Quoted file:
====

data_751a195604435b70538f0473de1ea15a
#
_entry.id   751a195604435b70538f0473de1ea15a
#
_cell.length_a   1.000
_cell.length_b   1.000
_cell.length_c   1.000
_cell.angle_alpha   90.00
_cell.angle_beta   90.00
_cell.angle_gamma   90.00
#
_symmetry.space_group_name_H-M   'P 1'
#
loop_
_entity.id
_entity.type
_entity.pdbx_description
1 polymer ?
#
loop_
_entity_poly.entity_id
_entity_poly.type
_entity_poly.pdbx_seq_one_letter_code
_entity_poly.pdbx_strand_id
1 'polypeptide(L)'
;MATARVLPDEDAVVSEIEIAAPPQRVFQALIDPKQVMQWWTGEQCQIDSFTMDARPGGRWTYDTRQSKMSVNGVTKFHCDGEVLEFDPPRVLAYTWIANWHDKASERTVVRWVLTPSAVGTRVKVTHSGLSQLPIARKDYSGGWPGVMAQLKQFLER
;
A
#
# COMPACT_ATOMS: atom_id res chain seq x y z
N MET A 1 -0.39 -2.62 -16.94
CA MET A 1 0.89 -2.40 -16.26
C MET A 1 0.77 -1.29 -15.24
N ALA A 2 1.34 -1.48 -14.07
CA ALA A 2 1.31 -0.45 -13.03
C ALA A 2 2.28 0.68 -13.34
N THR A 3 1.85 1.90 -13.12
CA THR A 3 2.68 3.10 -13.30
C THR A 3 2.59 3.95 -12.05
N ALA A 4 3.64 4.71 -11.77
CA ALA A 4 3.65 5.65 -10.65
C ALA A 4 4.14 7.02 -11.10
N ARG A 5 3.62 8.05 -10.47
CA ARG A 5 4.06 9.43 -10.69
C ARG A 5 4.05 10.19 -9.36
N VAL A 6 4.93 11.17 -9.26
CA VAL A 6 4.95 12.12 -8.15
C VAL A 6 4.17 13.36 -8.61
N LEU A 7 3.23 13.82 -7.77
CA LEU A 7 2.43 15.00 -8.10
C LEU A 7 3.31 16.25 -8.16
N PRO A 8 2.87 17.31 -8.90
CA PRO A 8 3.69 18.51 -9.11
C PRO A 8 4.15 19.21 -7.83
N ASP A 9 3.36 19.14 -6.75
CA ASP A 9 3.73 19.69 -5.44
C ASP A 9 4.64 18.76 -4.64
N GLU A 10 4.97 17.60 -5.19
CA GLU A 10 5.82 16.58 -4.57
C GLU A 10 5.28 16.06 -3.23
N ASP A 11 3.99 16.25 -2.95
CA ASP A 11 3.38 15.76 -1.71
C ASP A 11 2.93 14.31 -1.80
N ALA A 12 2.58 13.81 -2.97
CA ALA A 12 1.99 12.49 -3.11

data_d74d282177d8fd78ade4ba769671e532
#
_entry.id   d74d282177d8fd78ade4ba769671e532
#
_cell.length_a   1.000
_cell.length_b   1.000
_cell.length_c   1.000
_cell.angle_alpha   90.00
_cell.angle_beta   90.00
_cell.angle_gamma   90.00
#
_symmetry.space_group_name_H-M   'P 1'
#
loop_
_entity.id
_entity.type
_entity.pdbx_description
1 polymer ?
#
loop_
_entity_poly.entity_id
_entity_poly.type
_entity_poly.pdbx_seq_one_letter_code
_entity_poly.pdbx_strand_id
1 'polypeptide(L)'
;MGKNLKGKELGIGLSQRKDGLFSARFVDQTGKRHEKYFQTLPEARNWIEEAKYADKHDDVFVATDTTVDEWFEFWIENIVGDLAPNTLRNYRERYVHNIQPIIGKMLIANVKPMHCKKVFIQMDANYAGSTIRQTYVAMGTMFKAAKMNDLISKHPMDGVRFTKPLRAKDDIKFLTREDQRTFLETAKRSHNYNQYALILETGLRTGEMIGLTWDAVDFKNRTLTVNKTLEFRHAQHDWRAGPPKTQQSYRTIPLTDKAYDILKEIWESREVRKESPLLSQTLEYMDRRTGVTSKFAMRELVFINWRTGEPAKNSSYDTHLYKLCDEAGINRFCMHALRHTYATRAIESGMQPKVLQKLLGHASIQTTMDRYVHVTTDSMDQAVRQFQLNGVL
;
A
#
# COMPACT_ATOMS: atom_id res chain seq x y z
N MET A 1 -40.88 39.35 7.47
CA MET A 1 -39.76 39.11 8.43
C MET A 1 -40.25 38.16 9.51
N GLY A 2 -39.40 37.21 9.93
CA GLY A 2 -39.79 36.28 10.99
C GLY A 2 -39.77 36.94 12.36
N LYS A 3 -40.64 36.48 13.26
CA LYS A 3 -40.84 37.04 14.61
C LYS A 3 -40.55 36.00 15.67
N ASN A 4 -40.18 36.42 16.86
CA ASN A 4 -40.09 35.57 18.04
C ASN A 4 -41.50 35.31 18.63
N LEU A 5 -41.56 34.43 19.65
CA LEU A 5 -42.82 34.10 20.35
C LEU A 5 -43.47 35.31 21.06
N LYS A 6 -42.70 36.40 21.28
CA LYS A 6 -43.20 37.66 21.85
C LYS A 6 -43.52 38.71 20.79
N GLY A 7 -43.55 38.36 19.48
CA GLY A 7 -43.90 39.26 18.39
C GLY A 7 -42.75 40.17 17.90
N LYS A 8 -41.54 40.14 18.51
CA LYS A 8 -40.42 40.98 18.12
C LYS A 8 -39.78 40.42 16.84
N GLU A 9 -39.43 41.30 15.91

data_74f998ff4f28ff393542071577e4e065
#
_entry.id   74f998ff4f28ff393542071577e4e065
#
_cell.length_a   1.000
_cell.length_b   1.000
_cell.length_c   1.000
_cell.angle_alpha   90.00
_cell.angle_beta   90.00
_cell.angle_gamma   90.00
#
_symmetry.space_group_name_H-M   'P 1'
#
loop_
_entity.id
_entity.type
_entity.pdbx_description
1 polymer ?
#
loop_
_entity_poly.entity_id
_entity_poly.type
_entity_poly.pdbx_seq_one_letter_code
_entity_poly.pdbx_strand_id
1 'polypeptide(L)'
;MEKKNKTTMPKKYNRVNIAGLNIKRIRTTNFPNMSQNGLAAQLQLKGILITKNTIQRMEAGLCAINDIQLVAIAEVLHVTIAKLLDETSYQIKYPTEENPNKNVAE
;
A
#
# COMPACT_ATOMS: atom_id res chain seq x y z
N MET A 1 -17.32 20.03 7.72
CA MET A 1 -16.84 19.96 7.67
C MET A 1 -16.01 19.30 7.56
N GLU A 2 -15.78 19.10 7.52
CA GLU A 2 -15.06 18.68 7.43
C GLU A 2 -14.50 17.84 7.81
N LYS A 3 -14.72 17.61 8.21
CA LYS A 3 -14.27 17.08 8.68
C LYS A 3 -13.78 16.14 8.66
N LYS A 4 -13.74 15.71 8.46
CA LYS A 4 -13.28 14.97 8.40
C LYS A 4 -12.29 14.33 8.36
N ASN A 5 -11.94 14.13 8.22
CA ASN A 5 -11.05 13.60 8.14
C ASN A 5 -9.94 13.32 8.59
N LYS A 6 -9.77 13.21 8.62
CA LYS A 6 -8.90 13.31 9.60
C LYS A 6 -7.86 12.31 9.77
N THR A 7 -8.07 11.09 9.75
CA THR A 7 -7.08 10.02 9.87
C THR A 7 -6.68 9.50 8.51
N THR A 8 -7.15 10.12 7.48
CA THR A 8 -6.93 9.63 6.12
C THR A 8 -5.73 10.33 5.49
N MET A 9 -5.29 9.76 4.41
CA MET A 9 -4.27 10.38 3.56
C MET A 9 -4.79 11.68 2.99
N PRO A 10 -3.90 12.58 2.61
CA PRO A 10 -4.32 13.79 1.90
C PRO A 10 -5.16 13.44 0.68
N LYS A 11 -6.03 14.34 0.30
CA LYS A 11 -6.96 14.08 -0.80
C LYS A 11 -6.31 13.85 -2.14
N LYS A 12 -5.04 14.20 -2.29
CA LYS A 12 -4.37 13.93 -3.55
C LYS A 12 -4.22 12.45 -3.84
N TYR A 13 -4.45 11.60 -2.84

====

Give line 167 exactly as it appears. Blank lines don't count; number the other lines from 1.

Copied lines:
CA LYS A 6 -8.90 13.31 9.60